Care provided in relation to physical injuries
141. Overall, taking into account independent expert advice, I am satisfied that the care provided to Mrs A for her physical injuries was appropriate in the circumstances. 
Mental health care
Coordination of care with other health service
142. Mrs A first engaged with SDHB's MHS on 18 Month3 after her family became increasingly concerned about her deteriorating mental condition after she sustained injuries to her body in Month1 of that year. Over the four months that followed, Mrs A received both inpatient and community mental health care. Mrs A's care was primarily provided by her lead clinician, Dr B, and her key worker, RN C. However, Mrs A's multiple engagements with SDHB services meant that she was also reviewed by other SDHB psychiatric and key worker staff on occasion.  
143. Psychiatrist Dr Yvonne Fullerton provided independent expert advice regarding Mrs A's psychiatric care. Dr Fullerton noted that, in her experience, it is not unusual for the medical team that was treating her physical injuries to provide treatment to consumers independently of other services, and she considered that the coordination of care between the mental health service and that team in Mrs A's case was "similar to what would realistically occur elsewhere". Based on this advice, and the independent expert advice referred to above, I do not have any concerns regarding the coordination between the mental health team and the medical team treating her injuries in respect of Mrs A's care.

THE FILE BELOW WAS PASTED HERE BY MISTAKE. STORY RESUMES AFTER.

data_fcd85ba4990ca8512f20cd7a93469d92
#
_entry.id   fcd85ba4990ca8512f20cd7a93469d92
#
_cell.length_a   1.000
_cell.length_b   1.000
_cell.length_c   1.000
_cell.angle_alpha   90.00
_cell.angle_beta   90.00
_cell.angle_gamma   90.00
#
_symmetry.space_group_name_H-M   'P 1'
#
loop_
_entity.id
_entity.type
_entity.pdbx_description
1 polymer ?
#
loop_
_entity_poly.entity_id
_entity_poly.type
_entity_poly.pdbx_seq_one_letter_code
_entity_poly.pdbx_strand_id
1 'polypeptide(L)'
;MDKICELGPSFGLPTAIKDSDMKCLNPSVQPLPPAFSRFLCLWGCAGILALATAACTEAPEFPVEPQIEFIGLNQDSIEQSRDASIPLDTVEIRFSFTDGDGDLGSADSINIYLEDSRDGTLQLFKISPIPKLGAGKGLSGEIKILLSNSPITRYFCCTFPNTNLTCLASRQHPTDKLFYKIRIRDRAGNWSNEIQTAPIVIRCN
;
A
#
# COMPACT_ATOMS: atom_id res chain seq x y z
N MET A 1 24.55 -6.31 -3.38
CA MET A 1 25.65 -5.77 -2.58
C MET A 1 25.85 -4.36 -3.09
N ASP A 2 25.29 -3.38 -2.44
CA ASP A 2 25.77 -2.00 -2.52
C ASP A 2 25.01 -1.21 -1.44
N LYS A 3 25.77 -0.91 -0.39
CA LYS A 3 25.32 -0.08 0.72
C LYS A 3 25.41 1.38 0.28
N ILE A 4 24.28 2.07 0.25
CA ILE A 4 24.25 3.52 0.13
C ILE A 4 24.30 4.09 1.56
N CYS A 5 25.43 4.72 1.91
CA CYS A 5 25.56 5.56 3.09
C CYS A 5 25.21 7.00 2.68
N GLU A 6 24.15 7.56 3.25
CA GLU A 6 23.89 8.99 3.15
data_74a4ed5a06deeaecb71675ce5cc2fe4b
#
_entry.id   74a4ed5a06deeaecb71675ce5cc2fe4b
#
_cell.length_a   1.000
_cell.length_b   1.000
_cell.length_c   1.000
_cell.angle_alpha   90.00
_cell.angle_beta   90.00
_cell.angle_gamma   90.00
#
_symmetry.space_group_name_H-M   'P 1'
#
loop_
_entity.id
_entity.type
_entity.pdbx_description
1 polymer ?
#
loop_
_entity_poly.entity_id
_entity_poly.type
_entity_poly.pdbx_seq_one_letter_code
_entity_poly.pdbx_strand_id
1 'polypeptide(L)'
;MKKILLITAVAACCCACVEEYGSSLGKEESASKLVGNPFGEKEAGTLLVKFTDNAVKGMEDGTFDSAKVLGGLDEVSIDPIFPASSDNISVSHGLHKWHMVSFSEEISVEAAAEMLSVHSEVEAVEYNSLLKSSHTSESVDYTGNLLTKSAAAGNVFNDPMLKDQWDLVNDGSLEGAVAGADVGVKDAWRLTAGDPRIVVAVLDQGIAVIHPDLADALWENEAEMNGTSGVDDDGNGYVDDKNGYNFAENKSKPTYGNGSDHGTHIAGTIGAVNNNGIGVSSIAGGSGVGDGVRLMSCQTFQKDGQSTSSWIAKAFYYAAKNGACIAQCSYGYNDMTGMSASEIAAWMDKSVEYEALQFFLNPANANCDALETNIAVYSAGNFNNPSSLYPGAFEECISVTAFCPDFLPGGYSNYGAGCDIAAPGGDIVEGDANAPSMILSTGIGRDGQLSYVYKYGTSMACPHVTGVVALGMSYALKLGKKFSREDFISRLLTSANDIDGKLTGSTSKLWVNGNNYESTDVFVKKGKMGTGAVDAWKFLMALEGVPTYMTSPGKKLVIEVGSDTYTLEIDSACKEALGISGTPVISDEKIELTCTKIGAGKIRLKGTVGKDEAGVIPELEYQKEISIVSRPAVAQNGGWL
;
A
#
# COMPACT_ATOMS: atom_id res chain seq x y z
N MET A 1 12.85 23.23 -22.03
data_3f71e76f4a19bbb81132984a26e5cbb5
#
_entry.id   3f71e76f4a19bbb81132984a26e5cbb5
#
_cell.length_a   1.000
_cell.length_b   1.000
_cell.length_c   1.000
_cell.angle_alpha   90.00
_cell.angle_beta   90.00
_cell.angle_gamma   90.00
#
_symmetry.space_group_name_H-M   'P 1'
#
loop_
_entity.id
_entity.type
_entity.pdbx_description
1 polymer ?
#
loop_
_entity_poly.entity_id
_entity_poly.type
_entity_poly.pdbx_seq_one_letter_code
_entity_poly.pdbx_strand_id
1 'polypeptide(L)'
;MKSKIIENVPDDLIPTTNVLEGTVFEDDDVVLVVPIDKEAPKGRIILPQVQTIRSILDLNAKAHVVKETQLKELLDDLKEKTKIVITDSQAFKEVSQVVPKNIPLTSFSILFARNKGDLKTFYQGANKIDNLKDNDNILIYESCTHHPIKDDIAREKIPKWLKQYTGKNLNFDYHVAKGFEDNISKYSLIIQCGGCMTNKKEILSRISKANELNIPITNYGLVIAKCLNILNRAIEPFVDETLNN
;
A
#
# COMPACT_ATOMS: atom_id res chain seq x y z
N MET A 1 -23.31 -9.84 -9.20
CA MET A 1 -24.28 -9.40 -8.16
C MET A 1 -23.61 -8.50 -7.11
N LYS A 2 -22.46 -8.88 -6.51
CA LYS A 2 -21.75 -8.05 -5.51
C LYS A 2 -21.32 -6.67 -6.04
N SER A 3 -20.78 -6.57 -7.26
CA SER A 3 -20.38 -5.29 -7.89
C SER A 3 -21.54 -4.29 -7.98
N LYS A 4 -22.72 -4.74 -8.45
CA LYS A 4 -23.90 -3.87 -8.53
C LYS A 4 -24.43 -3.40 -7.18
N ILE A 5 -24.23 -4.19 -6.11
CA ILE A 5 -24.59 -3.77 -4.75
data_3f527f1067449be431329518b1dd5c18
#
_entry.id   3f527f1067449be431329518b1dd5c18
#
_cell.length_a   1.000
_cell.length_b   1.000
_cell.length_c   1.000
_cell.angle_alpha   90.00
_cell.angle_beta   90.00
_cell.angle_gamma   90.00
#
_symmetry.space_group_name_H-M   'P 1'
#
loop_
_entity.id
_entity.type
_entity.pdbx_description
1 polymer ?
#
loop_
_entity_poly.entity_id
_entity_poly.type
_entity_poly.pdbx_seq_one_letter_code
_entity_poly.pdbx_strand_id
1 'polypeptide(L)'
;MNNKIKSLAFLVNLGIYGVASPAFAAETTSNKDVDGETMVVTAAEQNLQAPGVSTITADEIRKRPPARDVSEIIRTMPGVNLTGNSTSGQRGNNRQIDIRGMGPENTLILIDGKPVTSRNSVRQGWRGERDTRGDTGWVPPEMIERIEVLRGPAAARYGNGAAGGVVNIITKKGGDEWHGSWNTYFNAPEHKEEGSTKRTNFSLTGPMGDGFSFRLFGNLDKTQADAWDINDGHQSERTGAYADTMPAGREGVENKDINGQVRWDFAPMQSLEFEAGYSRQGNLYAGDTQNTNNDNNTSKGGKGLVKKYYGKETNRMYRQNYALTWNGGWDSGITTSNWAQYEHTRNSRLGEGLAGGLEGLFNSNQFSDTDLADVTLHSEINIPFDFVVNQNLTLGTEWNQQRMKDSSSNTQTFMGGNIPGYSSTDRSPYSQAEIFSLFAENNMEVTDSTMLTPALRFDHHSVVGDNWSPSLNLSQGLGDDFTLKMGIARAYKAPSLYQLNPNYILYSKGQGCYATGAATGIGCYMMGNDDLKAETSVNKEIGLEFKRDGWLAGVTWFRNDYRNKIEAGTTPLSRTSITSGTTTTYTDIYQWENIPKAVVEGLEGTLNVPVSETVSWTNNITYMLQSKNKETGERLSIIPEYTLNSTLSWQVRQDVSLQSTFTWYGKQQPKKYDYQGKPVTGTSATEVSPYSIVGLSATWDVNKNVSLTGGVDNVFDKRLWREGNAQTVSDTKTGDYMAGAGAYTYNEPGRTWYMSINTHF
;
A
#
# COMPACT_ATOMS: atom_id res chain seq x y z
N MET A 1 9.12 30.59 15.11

Coordination of mental health care
144. However, Dr Fullerton had concerns regarding the mental health care provided to Mrs A. She considers that:
• Too much reliance was placed on Mrs A's self reports.
• Apart from Dr L's diagnostic formulation and risk assessment on 20 Month5 following Mrs A's self harm, there was no other clinical assessment of Mrs A's situation and the factors leading to her suicide attempt. There was no attempt to explain what had changed so soon after her admission(s) to render her euthymic and no longer at risk.
• The decision to grant Mrs A so much leave off the ward did not enable sufficient time for assessment, particularly as it was decided that she did not warrant treatment.